Back at the Lodge we unpacked and set up our tents before having a nice hot shower. Piet and Bryce took us      into town where they had to shop for supplies before eating lunch in yet another Wimpy. On the way back to     camp we stopped at the airport and booked a 45 minute fixed-wing flight over the Delta. Piet and Bryce came   with us. We could see from the air just how dry the Delta was. We still spotted, and flew close to, a wild            bushfire as well as Elephants, Giraffes, Hippos, Cape Buffalo and Warthogs. Thoroughly enjoyed this view of    the Delta from the air. Makes you appreciate how expansive the area is. Flying back into Maun we also had a    good aerial view of the clearly defined suburbs. The house blocks were generally all cleared dirt. The small       houses constructed of besser blocks with an iron roof – but neat and tidy. Also saw some quite lavish properties of brick and tile.

Bryce cooked up some lovely chicken kebabs and sausages on the BBQ tonight together with mashed potato andpeas. Great meal. Watched some of the Masters Golf on TV up in the Lodge.

 

Saturday 9th April   Khama Rhino Sanctuary   (520km)

Long drive today. Up at 6am and on the road by 7am. A bit blasé about the long drives now. Even get to have a snooze in the truck as we go along. We did have to stop for Veterinary checks and shoe washes along the way! We stopped briefly on a large salt pan and again just out of Lethikane for lunch – buns and cold meat. Passed a  large pile of diamond mine tailings – looked like a huge mesa.

We got into Khama in the early afternoon and set up camp. Very cold. Track suit and fleecy top. The wind         blows up from the south over the Kalahari Desert. Our 4pm Game Drive was one of the best yet. Khama Rhino Sanctuary has been established to breed and preserve both the black and white Rhinos which are threatened        species. We had an excellent guide who had been at Khama for many years. We saw lots of White Rhinos,quite close up. She took us into a quarantine area where they had one Black Rhino in an enclosure. They only have     five and this fellow had been a bit naughty and they were trying to quieten him down. As well as the Rhinos we saw dozens of Wildebeest, Zebras and Warthogs. Many different varieties of antelope including Kudu and          Impala. A very impressive outing for us.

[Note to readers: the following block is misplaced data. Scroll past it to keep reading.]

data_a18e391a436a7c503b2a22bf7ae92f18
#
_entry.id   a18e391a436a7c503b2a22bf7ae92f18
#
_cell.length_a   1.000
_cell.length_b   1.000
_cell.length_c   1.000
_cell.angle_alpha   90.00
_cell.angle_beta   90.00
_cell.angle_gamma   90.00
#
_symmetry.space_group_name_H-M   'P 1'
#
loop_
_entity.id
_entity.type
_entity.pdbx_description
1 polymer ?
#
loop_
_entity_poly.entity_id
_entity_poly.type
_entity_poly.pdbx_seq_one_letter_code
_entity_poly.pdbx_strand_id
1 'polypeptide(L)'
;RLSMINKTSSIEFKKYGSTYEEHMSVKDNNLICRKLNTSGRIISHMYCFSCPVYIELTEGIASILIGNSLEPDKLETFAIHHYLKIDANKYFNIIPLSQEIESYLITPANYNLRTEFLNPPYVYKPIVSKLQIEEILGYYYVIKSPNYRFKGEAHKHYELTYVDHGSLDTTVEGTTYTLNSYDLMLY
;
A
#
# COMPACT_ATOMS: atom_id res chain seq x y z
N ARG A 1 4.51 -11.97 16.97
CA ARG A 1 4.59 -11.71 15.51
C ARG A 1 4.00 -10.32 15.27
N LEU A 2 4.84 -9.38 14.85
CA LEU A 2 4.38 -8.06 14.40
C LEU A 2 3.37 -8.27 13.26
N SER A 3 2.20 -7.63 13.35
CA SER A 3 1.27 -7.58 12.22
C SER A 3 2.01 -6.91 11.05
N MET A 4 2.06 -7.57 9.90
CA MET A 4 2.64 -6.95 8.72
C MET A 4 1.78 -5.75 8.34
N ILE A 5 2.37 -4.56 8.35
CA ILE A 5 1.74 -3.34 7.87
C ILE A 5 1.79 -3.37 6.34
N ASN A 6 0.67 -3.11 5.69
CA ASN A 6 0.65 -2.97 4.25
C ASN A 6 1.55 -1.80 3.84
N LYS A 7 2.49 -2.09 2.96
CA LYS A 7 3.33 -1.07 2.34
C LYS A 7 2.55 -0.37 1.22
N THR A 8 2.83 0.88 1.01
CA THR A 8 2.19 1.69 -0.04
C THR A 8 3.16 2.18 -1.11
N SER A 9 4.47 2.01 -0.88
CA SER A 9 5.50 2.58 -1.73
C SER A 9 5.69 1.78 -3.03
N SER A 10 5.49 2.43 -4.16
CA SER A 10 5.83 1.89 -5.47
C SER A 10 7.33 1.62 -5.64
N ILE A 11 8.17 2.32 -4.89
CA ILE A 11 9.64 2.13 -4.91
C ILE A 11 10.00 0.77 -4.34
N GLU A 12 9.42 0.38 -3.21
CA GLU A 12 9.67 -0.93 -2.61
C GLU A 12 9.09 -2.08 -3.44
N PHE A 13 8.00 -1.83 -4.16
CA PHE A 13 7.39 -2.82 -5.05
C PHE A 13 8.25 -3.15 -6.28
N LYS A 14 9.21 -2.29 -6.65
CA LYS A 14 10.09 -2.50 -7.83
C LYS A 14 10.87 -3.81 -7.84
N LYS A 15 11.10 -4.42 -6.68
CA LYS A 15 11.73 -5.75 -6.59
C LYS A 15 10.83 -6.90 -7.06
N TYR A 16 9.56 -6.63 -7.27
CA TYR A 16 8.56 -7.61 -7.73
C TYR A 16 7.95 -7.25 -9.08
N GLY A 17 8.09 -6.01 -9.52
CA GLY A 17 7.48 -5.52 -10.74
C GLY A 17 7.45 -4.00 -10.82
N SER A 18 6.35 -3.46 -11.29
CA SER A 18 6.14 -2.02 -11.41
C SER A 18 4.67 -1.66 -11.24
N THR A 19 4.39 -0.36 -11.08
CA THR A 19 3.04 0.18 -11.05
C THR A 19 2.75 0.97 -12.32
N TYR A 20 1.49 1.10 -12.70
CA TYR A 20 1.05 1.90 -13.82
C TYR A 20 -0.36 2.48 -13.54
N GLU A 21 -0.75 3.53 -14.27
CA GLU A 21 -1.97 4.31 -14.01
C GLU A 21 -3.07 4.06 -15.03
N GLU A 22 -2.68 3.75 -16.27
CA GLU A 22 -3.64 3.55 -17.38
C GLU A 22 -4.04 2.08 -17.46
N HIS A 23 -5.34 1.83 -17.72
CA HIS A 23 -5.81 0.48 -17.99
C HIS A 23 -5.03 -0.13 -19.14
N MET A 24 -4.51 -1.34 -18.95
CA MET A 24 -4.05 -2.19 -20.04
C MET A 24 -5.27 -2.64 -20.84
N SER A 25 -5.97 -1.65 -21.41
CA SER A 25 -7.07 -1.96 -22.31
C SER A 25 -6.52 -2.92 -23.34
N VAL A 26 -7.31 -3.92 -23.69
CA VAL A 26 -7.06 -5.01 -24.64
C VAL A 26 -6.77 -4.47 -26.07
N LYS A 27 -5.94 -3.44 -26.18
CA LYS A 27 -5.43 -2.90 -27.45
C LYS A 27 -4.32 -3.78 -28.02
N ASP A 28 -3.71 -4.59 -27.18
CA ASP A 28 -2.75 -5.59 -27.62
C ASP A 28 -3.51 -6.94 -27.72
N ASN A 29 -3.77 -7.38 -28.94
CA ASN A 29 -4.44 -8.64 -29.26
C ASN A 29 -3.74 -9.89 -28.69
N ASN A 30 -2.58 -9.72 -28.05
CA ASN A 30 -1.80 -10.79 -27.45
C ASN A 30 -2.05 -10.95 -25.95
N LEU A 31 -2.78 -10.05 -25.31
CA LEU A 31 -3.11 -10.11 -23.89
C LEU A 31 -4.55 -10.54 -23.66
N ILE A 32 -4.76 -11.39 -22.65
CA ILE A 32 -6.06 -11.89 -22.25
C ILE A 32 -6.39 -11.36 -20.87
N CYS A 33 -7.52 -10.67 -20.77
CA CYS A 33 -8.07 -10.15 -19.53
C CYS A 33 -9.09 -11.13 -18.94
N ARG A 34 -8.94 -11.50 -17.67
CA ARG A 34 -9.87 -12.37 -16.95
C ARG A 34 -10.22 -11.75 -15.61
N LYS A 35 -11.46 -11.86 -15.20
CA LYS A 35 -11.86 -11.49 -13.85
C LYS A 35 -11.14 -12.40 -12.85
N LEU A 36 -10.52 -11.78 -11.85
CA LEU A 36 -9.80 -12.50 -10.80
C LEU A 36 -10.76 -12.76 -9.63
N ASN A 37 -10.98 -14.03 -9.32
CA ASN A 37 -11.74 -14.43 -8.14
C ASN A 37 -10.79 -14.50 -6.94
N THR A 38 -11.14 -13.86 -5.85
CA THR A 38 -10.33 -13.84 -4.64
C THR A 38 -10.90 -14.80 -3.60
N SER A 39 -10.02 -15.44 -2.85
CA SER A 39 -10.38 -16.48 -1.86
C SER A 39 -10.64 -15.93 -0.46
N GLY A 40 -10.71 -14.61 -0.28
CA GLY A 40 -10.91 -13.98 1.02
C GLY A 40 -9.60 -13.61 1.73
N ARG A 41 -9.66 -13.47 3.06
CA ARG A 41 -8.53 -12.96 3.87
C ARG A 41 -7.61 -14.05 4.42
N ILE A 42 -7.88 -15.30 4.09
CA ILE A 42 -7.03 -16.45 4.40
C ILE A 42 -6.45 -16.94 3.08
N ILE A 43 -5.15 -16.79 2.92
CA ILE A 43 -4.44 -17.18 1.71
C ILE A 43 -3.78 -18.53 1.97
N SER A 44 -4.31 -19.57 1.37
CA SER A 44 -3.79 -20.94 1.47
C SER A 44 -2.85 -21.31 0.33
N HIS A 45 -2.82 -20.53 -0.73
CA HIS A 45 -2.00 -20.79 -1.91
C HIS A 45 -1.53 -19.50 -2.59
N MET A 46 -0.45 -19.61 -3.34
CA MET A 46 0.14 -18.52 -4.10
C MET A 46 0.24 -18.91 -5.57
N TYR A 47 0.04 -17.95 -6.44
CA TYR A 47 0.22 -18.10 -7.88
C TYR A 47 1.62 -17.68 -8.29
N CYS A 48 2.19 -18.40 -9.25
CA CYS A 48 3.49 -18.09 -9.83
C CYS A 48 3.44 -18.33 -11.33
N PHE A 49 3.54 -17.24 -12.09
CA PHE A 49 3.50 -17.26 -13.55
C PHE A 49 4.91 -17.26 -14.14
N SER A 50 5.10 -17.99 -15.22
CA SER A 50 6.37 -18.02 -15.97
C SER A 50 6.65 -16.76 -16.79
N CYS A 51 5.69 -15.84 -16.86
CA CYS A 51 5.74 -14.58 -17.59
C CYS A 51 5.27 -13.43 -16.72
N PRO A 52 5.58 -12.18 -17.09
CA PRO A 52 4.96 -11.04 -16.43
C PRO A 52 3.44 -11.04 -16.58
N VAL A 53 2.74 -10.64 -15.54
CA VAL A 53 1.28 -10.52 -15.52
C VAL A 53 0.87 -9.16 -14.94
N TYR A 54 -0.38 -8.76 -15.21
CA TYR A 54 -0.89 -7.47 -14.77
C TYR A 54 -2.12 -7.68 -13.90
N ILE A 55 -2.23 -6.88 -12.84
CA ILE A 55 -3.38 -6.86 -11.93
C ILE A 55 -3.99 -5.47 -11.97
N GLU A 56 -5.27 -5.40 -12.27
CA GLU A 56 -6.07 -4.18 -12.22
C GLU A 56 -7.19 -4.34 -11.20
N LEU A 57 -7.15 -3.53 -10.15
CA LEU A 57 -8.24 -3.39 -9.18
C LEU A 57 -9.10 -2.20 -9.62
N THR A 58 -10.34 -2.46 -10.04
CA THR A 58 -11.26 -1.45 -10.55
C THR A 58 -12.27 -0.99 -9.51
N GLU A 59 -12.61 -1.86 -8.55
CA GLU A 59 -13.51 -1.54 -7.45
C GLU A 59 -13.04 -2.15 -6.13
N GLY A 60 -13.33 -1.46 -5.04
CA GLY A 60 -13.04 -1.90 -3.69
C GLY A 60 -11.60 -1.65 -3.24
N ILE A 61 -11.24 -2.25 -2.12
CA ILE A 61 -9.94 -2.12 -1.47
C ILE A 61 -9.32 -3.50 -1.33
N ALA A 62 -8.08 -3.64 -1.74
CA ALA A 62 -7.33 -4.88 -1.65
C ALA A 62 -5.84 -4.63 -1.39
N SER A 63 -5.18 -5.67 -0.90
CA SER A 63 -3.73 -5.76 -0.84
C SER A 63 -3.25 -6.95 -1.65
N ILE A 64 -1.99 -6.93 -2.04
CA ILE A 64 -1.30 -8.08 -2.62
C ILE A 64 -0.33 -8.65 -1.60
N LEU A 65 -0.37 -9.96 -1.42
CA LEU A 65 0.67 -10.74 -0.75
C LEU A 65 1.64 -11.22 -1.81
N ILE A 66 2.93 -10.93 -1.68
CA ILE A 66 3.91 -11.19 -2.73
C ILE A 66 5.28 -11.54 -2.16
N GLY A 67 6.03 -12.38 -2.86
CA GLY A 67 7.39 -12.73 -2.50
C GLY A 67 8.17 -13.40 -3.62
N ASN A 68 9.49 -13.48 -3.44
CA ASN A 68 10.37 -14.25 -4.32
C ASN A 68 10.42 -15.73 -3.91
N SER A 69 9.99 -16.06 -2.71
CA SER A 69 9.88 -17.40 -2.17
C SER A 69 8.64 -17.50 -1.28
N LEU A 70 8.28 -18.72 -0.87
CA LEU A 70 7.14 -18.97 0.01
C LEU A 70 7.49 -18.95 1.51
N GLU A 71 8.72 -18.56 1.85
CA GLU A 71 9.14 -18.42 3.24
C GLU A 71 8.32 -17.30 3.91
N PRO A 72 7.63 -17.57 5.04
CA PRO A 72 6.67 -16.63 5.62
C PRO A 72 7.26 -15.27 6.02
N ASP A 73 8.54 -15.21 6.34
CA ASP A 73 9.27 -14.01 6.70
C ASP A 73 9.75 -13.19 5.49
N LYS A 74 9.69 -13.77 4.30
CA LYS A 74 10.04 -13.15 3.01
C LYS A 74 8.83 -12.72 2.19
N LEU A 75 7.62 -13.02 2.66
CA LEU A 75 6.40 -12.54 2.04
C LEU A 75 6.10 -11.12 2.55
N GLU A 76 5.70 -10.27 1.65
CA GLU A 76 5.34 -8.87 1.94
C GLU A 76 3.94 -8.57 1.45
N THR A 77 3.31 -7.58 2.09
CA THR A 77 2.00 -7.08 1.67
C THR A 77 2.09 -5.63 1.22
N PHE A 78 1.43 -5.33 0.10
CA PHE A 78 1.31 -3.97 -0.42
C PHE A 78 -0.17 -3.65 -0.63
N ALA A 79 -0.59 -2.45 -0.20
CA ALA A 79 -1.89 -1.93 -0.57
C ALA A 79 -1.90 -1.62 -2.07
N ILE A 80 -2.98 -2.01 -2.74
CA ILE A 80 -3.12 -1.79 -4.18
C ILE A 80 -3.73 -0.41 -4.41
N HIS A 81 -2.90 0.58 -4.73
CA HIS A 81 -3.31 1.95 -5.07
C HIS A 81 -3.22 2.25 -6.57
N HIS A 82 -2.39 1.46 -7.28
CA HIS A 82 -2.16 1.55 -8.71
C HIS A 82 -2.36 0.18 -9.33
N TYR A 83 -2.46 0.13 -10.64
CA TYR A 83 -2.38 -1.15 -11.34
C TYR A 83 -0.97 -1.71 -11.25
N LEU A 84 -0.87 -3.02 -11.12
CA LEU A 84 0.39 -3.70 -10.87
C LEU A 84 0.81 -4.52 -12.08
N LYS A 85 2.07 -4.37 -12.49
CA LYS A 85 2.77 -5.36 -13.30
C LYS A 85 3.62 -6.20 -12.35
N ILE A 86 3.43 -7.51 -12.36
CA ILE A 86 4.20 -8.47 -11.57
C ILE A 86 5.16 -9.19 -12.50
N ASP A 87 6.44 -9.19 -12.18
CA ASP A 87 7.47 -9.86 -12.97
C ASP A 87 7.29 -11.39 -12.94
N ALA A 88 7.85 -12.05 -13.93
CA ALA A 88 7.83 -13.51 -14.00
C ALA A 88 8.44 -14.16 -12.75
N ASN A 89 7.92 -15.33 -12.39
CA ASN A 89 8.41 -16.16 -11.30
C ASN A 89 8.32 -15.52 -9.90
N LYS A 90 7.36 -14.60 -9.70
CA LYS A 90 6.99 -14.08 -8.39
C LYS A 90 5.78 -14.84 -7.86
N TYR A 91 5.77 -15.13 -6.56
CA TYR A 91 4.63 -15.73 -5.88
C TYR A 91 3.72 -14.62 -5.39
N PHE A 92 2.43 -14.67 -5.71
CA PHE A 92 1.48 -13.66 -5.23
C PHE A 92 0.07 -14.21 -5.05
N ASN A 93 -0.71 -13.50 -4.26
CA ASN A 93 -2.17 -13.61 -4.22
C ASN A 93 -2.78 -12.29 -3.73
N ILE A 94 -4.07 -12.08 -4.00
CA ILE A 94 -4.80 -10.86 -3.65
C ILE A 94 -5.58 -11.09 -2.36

Back at camp Bryce cooked up some Kudu T-bone steaks with salad and corn. Lovely meal.

After dinner we sat around the BBQ fire and enjoyed some drinks to celebrate Bryce’s birthday. Steve gave himhis Brumbies shirt and I gave him my Brumbies cap. Very cold tonight. Went to bed in track suit and fleecy top!

 

Sunday 10th April   Johannesburg   (620km)

Up at 6am and on the road by 7am. Long drive. Through Palapye to the border by 9.20am. Through in a quick   20 minutes. More visa stamps. We stopped in Mokopane at a Wimpy for lunch and then on through Pretoria andinto Johannesburg by 4pm. Our safari was over.

A fantastic journey. So pleased to share it with Steve. We had a great trip. Said our goodbyes to Piet and Bryce. They have been excellent. Very knowledgeable about the animals and their habitat. Looked after us very well.   Felt very safe and secure at all times.

Checked into our hotel – Radisson Blu Sandton. A nice hot shower. Re-pack our bags. Over to Mandela   Squarefor a nice dinner at Butchers Shop and Grill.

We will sleep well tonight.

 

Monday 11th April   In-flight

Hard to get out of this comfortable bed. We arranged a late check-out for 1pm and headed over to Mandela        Square on the 9am shuttle to enjoy a nice breakfast at Tashas. We split up after that to do some shopping and    wandering around the Mall. Caught the 12.30pm shuttle back to the hotel. Checked out and sat in the lounge      until our driver came to pick us up at 3pm and transfer us to the airport. Easy progression through check-in and  immigration. Steve re-claimed some VAT on purchases we had made. We had enough Rand left over for a drinkand a snack before boarding our 7.10pm flight to Sydney.